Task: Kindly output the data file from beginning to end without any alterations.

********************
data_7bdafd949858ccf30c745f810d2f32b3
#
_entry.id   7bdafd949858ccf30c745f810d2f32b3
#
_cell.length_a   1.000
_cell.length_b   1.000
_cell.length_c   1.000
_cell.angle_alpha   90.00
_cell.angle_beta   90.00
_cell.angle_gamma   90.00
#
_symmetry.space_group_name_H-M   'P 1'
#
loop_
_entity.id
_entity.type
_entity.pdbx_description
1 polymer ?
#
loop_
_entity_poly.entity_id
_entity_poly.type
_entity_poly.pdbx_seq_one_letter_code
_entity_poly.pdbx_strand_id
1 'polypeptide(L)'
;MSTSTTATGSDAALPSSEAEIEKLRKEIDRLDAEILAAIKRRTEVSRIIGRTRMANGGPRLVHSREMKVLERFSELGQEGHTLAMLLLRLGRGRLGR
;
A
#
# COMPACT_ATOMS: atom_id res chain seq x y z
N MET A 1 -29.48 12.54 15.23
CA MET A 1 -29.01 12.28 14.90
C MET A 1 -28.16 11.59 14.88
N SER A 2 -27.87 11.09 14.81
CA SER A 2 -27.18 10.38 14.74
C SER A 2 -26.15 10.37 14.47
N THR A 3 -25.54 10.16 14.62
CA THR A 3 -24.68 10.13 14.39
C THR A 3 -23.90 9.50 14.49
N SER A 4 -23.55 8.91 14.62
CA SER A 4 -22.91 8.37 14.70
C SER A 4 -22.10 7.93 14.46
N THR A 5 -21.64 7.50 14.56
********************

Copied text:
data_7bdafd949858ccf30c745f810d2f32b3
#
_entry.id   7bdafd949858ccf30c745f810d2f32b3
#
_cell.length_a   1.000
_cell.length_b   1.000
_cell.length_c   1.000
_cell.angle_alpha   90.00
_cell.angle_beta   90.00
_cell.angle_gamma   90.00
#
_symmetry.space_group_name_H-M   'P 1'
#
loop_
_entity.id
_entity.type
_entity.pdbx_description
1 polymer ?
#
loop_
_entity_poly.entity_id
_entity_poly.type
_entity_poly.pdbx_seq_one_letter_code
_entity_poly.pdbx_strand_id
1 'polypeptide(L)'
;MSTSTTATGSDAALPSSEAEIEKLRKEIDRLDAEILAAIKRRTEVSRIIGRTRMANGGPRLVHSREMKVLERFSELGQEGHTLAMLLLRLGRGRLGR
;
A
#
# COMPACT_ATOMS: atom_id res chain seq x y z
N MET A 1 -29.48 12.54 15.23
CA MET A 1 -29.01 12.28 14.90
C MET A 1 -28.16 11.59 14.88
N SER A 2 -27.87 11.09 14.81
CA SER A 2 -27.18 10.38 14.74
C SER A 2 -26.15 10.37 14.47
N THR A 3 -25.54 10.16 14.62
CA THR A 3 -24.68 10.13 14.39
C THR A 3 -23.90 9.50 14.49
N SER A 4 -23.55 8.91 14.62
CA SER A 4 -22.91 8.37 14.70
C SER A 4 -22.10 7.93 14.46
N THR A 5 -21.64 7.50 14.56